This talk offers fresh insights into the opportunities and challenges that Chinese higher education system will have to face during this quest in terms of institutional and governance reform; resource allocation and quality assessment; and 'structural adjustment' to meet the demand of the economy.

Topic: The 'new' normal and the cost crisis in higher education
Time/Room: 3.00 pm – 4.30 pm / Virgo 2 – 4


Title
Managing Costs in an Evolving Funding Environment

Speaker
Ms Susan Fitzgerald (MODERATOR)

Designation
Senior Vice-President, Global Higher Education and Not for Profit Ratings, Moody's Investors Service, USA

Synopsis
Constrained government budgets and competing priorities are limiting the growth in higher education funding in many countries. Policy debates globally around how the cost of higher education should be shared between individuals and the government will only increase. At the same time, the cost of educational provision is increasing due to aging infrastructure, a highly competitive environment, and increased demands on universities as their role as drivers for economic development expands. Against this backdrop, universities are both exploring new revenue opportunities as well as strategies to become more efficient, limiting growth in expenses and internally reallocating resources to strategic priorities. The United States provides a case study in how universities are coping with these challenges.
Title
The Recent 'Turbulence' in Australian Higher Education Funding

Speaker
Mr Mark Warburton

Designation
Principal Analyst, Universities Australia, Australia

Synopsis
The Australian budget went into deficit following the Global Financial Crisis.  This happened at the same time as a major package of reforms increasing public investment in higher education was being implemented.  This presentation examines how various Governments have responded.  It examines major changes in policy direction that subsequently emerged but have not been passed by the Australian Parliament.  The future is uncertain and it is time to consider whether the proposed change in direction is for the better.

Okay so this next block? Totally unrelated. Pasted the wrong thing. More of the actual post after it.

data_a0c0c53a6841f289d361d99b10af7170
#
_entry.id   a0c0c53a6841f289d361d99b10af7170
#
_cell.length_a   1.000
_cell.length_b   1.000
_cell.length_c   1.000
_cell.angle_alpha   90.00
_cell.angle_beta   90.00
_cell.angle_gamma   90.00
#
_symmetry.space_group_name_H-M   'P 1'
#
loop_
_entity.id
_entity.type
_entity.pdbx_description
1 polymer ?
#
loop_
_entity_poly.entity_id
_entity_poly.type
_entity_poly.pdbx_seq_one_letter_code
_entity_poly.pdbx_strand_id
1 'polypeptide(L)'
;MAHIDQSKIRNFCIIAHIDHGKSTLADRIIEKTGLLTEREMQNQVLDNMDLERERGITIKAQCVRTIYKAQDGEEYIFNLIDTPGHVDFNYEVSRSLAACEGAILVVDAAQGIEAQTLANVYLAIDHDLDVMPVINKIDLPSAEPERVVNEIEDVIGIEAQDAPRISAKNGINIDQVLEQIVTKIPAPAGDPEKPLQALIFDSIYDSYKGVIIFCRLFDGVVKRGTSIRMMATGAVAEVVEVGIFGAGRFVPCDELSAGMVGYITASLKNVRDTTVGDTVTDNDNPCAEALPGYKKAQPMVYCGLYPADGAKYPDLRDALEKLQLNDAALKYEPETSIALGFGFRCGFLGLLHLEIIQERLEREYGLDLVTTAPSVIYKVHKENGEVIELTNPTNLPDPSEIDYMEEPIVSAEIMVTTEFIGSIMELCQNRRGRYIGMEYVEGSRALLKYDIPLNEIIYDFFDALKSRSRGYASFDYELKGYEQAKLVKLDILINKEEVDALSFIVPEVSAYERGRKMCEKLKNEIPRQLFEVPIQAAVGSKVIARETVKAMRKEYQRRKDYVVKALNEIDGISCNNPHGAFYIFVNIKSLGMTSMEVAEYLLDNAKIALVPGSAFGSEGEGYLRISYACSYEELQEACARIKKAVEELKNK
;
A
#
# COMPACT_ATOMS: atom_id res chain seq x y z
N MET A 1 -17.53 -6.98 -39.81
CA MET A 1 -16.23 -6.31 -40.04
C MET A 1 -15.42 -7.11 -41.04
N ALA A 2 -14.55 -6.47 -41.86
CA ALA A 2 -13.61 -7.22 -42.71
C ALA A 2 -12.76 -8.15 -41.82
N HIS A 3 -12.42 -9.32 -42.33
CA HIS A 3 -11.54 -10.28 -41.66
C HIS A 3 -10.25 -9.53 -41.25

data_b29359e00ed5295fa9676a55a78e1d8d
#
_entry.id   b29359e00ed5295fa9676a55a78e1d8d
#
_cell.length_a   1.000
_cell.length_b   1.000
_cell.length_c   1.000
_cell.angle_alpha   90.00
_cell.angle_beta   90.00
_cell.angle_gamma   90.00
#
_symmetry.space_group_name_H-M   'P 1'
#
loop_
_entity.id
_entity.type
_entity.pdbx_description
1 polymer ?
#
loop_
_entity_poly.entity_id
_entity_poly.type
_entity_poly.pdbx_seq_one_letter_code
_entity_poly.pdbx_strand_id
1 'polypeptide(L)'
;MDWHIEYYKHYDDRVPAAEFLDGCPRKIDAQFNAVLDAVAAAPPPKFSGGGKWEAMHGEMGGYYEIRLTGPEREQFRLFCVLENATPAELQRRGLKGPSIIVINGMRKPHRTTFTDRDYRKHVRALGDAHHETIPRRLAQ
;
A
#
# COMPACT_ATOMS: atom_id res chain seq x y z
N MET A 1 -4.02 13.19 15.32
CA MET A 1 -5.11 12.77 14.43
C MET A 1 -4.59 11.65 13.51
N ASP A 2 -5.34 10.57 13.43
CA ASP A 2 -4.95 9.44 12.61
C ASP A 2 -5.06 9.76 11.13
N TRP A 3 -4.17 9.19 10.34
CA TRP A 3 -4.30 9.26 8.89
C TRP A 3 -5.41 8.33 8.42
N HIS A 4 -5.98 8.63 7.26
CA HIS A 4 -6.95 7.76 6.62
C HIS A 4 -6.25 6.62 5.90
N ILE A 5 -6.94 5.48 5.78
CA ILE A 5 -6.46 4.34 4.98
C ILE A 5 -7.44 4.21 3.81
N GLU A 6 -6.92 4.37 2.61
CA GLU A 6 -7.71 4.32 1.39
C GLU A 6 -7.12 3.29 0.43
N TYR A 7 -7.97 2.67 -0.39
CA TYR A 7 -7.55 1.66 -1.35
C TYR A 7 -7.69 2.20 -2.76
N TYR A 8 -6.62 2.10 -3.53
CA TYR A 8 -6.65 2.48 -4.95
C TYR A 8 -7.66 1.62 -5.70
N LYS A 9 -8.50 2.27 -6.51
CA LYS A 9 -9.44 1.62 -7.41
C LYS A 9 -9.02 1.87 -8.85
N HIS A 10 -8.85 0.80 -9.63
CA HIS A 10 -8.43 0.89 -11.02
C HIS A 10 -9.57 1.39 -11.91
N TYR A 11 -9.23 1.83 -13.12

Title
The 'New' Normal and the Cost Crisis in Higher Education – Irish Universities

Speaker
Mr Ian Mathews

Designation
Chief Financial Officer, Trinity College Dublin

Synopsis
Mr Mathew's presentation will discuss higher education sector funding reductions in the Irish context and Government controls over publicly funded bodies since 2008. He will examine the impact on Trinity College and its response both in terms of income diversification and cost management to drive financial sustainability for the long term. He will also speak about current needs of the Irish higher education sector, and how to address these needs in the context of its role in developing talent and human capital to ensure that Ireland's economic recovery is based on sustainable growth.

Topic: The need for innovation: new ways of financing higher education
Time/Room: 3.00 pm – 4.30 pm / Gemini 1 – 2


Title
Innovative Student Financing

Speaker
Mr Mohammed A. Khan

Designation
Senior Education Specialist, International Finance Corporation, World Bank Group

Synopsis
Although it is well known that higher education provides positive individual and social returns on investment, the prohibitive costs are still a barrier to entry for students who may not be able to afford it or have to assume high levels of debt for long periods. As the world's largest multilateral investor in private education, IFC has been actively investing in innovative models of financing higher education through innovative products and services over several years. This presentation will explore the innovations in student financing at the system and enterprise levels in emerging markets.
Title
The Lessons of Cost-Sharing: How Fees and Student Assistance Affect Students

Speaker
Mr Alex Usher (MODERATOR)

Designation
President, Higher Education Strategy Associates, Canada

Synopsis
Although fees are a major source of funding in many OECD countries, they remain highly controversial in others. Yet as budgets become squeezed in many countries, higher education systems are having to confront the choice of increasing their fees or cutting levels of provision. Drawing on a recent EC-commissioned paper, Do Changes in Cost-Sharing Have an Impact on the Behaviour of Students and Higher Education Institutions? (co-authored with Dominic Orr and Johannes Wespel) as well as the forthcoming third edition of Global Higher Education Rankings: Affordability and Accessibility in Comparative Perspective, this session will present some of the latest evidence from across the OECD regarding the short and long-term effects of fees and financial aid on institutions and student participation.

Title
Student Finance: Lessons from Global Best Practice

Speaker
Mr Ashwin Assomull

Designation
Managing Director, Education Practice, Parthenon-EY, Dubai

Synopsis